Taiwan's President and deputy survive murder bid

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The Independent Online

Supporters of President Chen Shui-bian took to the streets of Taipei yesterday to show their support after he and his vice-president Annette Lu narrowly survived an assassination attempt.

Supporters of President Chen Shui-bian took to the streets of Taipei yesterday to show their support after he and his vice-president Annette Lu narrowly survived an assassination attempt.

Mr Chen, the leader of the pro-independence Democratic Progressive Party (DPP), and his running mate were travelling in an open-top jeep through his home town of Tainan in southern Taiwan at midday yesterday when shots rang out.

Police believe at least two shots were fired, one which grazed Ms Lu's leg and another which brushed Mr Chen's stomach. Mr Chen, 54, was given 14 stitches.

Lien Chan, the presidential candidate of the Kuomintang (KMT), the Nationalist Party, said: "We have to condemn such behaviour and stay calm and stand together. At this critical moment we have to show we are rational people."

One supporter, Chen Lirun, who travelled from Los Angeles to vote in the election, said: "This could turn the election. It was very close but now people will come out and show they are not going to be intimidated."

Although relations between Mr Chen and China have been strained since he came to power four years ago - China did not report the assassination attempt for eight hours - the Taiwanese do not think that the Chinese are involved. During Taiwan's first open presidential elections in 1996, China fired missiles at Taiwan's coast to intimidate voters. Mr Chen narrowly won because the KMT vote was split between Lien Chan, 67, a career politician and former diplomat and his younger and more charismatic rival James Soong.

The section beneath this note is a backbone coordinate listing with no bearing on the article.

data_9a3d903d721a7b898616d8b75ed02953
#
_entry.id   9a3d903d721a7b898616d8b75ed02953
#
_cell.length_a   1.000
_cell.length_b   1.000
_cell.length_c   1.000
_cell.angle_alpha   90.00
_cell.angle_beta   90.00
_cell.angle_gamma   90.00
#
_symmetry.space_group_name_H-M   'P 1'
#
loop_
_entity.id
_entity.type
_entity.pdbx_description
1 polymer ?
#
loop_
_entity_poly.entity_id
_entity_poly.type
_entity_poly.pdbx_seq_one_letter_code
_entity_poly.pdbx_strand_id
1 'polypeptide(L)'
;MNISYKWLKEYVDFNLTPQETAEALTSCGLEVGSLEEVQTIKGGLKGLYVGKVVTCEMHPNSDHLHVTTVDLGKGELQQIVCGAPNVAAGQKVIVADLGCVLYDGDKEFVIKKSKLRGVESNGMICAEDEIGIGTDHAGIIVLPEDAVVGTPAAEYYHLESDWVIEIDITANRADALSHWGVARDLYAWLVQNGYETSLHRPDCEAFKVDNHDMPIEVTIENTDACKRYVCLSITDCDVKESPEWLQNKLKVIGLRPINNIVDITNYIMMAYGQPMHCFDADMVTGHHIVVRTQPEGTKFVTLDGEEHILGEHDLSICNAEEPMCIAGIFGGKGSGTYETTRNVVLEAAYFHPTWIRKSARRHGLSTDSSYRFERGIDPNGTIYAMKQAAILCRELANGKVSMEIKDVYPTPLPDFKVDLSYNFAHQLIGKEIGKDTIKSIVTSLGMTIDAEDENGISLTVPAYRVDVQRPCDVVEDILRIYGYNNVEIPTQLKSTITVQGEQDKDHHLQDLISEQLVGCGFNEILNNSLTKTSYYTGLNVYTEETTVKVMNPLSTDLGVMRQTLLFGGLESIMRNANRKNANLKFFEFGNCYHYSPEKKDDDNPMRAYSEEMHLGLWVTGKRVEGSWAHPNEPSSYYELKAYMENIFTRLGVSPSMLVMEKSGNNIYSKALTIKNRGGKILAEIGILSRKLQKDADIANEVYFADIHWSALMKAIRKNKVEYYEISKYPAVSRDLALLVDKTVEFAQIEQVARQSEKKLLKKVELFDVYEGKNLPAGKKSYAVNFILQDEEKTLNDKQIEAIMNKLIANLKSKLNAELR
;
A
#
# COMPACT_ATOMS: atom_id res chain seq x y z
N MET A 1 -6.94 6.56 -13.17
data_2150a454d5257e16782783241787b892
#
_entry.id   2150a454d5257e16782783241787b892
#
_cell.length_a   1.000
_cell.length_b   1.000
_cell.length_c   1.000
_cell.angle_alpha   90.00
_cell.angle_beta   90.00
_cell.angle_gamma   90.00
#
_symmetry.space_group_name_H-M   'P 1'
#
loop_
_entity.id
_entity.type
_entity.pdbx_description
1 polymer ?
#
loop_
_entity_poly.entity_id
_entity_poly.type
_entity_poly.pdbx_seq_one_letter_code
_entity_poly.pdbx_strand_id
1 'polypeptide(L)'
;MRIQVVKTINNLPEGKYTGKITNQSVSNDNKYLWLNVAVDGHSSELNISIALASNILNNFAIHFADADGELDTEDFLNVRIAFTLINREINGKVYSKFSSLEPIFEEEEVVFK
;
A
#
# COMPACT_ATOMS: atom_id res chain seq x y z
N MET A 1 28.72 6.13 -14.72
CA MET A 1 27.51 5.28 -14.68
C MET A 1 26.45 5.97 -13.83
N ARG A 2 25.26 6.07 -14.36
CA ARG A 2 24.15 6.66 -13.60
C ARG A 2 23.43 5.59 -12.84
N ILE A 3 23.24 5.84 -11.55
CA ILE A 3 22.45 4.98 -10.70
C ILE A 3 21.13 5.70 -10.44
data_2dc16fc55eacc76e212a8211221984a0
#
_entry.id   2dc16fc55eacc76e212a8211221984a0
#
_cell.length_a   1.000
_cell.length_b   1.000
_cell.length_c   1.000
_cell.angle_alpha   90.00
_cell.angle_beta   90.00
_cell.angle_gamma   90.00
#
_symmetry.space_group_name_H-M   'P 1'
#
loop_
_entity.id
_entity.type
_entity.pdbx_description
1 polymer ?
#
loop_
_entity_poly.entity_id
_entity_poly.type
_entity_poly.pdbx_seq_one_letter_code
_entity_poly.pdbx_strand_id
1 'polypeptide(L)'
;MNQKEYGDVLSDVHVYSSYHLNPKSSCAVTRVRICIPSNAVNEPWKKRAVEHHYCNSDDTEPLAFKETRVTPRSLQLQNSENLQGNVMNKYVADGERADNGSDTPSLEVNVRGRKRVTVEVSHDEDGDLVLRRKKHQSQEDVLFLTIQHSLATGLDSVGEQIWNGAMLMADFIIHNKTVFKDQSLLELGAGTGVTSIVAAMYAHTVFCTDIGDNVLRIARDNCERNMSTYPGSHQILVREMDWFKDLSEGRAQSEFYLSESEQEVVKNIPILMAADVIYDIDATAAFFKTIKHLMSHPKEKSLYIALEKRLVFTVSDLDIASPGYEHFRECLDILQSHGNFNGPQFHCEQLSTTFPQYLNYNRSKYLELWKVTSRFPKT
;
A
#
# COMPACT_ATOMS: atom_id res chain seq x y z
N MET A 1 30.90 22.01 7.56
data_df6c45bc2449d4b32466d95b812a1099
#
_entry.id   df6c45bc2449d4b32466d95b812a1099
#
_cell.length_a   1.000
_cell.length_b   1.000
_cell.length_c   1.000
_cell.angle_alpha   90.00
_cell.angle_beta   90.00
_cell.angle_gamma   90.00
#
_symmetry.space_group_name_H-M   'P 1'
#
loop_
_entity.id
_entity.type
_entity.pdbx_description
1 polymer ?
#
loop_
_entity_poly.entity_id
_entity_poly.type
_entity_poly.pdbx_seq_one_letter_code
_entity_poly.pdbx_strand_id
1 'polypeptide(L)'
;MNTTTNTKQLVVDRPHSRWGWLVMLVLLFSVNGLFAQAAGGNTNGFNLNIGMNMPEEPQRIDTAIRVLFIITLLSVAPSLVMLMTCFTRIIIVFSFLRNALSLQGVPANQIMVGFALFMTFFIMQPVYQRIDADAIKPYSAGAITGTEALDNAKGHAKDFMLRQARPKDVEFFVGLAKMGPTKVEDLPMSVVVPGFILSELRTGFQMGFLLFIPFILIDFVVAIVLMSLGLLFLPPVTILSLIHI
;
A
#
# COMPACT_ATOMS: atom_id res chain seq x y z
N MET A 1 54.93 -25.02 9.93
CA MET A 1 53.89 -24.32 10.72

This time they are running on a single ticket but have moved closer to the DPP's position. Mr Chan says Taiwan "would never merge, be taken over or united with the People's Republic of China". If he wins, Mr Chan has offered to go on "a journey of peace" to Beijing to improve cross-Strait relations.

Mr Soong has been more conciliatory towards China but says Beijing cannot stifle democracy by threatening war. He said: "Taiwan's democracy and Hong Kong's freedom is a potent combination for China's future development. Taiwan's democratic development illustrates to all Chinese that democracy works in a Chinese society and that if Western countries can have democracy, China can too."

The Chinese premier Wen Jiabao said: "The Taiwan authorities have been trying to push for a referendum aimed at Taiwan independence under the pretext of democracy. They have undermined the one-China policy universally recognised and posed a threat to stability in the Taiwan Straits area." In the late 1980s, the KMT ended the state of emergency imposed by the former leader Chiang Kai-shek. But talks between the Communists and the Nationalists failed when the KMT lost power and the Taiwan nationalists won parliamentary and presidential elections.

China has started an arms race by doubling its military budget each year. It is acquiring new ships and aircraft and increasing the size of its arsenal of missiles. Some 500 missiles are aimed at Taiwan which has, in turn, stepped up its military purchases from the US.

Ms Lu described China as a "giant state of terror" and criticised France for supporting China instead of a democracy. This week France became the first European power to hold joint naval exercises with China. France sold weapons to Taiwan after 1989 but wants to lift the EU arms embargo on China. It hopes to win military contracts as well as sell high-speed trains and nuclear power stations.

EU leaders, including Romano Prodi, say China is a vital ally in a "multi-polar world", diplomatic code for opposing the US. Mr Prodi has ensured that China has access to key technology such as Europe's satellite geo-positioning technology so that Beijing can target its missiles more accurately.

Mr Chen has tried to counter threats of an invasion by warning that he will hold a referendum and declare independence. In November last year, Taiwan passed a referendum law allowing a "defensive referendum" if Taiwan's sovereignty is under external threat.

A referendum to be held today, the same day as the elections, will ask voters whether they support a "peace and stability" framework for cross-Strait relations and whether Taiwan should acquire more missiles to defend potential Chinese aggression.

The referendum will be rendered void if fewer than 50 percent of voters collect a referendum ballot paper and approved if more than 50 percent of those who take part cast yes votes.

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